ELIZABETH MACDONALD: It's a good idea and it's a private company that is doing it. It's a private company issue that chooses to do this. What we are talking about is socializing the losses for bad behavior from social activities. It's not just smoking, its drinking too. If you don't like it, then work elsewhere or don't smoke and don't drink.
RICK UNGAR: I am against it and here's why, there is some research out on this and here is what we are finding. If you go at it a different way, offer discounts for attending wellness programs and not smoking we are seeing some benefits. If you penalize because you do smoke, it's not only stopping people from smoking, it's not bringing down costs.
MIKE OZANIAN: Who is they? Is this the government? My problem is, Who is they? Again, is this the government? My problem is if you want to charge people more for smoking, that's fine of the but it's foolish to think that this is somehow going to lower insurance costs. The reason why insurance costs for health care are high is because too much regulation and a lack of competition. If you're looking that things that aren't regulated and where there is competition, such has Lasik surgery or tooth implants those cost plummeted the past 10 years.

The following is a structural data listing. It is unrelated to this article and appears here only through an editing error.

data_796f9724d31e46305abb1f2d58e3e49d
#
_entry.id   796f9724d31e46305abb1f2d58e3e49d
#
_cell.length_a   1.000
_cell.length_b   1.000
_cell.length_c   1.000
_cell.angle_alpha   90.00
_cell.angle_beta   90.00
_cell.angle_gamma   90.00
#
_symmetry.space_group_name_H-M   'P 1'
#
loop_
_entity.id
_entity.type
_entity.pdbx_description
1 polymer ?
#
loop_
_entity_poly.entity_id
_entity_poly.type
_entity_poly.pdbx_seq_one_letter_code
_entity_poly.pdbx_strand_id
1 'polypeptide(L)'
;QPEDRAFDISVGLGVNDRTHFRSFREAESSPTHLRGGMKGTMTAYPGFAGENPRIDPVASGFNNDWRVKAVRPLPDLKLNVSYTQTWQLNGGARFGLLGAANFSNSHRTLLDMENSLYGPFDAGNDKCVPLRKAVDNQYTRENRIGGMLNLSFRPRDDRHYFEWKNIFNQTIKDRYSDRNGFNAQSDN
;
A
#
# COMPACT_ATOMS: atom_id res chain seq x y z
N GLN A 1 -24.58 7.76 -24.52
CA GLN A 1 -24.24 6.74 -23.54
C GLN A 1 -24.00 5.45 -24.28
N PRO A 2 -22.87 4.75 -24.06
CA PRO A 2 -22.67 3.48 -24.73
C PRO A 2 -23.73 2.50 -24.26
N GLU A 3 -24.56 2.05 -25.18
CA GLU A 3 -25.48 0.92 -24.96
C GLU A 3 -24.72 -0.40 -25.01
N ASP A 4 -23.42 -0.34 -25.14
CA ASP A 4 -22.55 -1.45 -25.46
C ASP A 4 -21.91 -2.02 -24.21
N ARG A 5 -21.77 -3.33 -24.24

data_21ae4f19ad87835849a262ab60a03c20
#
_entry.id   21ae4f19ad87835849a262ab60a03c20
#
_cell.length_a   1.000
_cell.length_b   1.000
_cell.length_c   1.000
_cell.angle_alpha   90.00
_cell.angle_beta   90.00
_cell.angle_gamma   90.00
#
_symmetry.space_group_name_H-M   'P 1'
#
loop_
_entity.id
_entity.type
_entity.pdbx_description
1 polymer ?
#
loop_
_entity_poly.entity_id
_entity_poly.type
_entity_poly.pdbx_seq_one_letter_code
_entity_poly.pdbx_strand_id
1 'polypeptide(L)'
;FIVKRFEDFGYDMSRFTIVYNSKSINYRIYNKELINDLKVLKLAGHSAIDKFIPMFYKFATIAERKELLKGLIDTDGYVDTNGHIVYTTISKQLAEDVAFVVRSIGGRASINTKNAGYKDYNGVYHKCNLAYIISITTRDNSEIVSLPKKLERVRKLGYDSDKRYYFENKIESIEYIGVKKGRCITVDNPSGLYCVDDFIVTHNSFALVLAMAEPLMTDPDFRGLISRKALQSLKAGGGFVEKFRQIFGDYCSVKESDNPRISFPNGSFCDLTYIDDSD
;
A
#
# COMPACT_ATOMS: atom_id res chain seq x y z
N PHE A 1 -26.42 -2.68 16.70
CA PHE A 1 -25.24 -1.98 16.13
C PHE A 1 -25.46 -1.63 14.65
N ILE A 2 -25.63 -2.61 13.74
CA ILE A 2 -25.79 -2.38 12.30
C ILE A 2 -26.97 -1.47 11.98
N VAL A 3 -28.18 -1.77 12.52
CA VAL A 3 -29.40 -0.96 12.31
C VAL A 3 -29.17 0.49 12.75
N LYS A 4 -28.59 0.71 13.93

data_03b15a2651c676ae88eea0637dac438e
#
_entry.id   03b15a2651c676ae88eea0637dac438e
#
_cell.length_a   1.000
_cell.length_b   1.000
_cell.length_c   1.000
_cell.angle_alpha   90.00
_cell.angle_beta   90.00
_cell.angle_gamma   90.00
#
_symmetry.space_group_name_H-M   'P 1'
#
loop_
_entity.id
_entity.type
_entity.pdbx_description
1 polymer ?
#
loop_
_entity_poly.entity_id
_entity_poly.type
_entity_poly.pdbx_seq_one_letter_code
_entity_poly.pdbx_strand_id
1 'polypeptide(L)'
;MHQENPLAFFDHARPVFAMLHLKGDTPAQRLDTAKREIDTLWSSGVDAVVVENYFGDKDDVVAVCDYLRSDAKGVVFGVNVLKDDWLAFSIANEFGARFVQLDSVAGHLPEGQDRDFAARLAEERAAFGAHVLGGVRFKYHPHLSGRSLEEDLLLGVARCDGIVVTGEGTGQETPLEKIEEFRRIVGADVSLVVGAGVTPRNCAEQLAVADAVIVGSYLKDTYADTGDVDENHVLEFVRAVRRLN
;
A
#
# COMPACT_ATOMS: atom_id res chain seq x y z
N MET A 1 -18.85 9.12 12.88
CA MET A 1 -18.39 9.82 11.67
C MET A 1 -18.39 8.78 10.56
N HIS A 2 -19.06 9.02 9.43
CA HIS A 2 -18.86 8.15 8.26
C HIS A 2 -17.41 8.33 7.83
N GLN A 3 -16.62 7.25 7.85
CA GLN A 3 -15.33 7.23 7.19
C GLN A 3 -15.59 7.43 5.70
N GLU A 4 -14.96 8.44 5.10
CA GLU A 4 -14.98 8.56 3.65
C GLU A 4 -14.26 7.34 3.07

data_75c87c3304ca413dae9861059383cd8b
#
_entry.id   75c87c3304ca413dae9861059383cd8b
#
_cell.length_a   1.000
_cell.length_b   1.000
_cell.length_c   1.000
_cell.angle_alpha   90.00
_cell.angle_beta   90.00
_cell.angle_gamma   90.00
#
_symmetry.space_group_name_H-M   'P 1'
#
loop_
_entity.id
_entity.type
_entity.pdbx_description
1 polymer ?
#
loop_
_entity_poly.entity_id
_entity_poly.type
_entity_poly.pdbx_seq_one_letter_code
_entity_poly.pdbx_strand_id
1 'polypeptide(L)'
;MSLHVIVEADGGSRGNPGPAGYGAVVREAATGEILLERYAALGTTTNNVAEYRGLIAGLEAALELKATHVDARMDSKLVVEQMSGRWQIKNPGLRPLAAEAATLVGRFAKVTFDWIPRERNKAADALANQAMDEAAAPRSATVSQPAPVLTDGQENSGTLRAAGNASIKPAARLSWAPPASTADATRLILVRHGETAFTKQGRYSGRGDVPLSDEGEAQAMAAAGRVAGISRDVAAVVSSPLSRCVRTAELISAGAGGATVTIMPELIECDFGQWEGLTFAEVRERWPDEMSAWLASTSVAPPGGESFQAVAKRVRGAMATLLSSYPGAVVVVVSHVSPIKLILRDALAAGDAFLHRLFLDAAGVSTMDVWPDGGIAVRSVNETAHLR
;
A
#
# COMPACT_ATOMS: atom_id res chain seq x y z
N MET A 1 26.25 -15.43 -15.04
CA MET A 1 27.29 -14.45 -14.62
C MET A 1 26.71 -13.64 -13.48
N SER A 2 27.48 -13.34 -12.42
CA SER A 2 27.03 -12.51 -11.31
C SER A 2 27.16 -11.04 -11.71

BILL BALDWIN: I think we should stop demonizing tobacco and sending smokers out on the sidewalk and no, they shouldn't be paying a surcharge. They should get a break. You know why? Smokers do the rest of us a favor by dying young, so they don't get my pension! There are studies. We should penalize people who have high blood pressure, people who have high blood sugar. Those things cause problems.
INFORMER: Best stocks rising along with home values
MORGAN BRENNAN: Masco Corporation (MAS)
52-week high: 20.70 (02/13/2013)
52- week low: 11.53 (08/02/2012)
BILL BALDWIN: Simpson Manufacturing (NYSE: SSD)
52-week high: 34.334 (01/04/2013)
52-week low: 23.22 (08/02/2012)
ELIZABETH MACDONALD: Middleby Corp. (MIDD)
52-week high: 154.74 (02/27/2013)
52-week low: 93.10 (03/08/2012)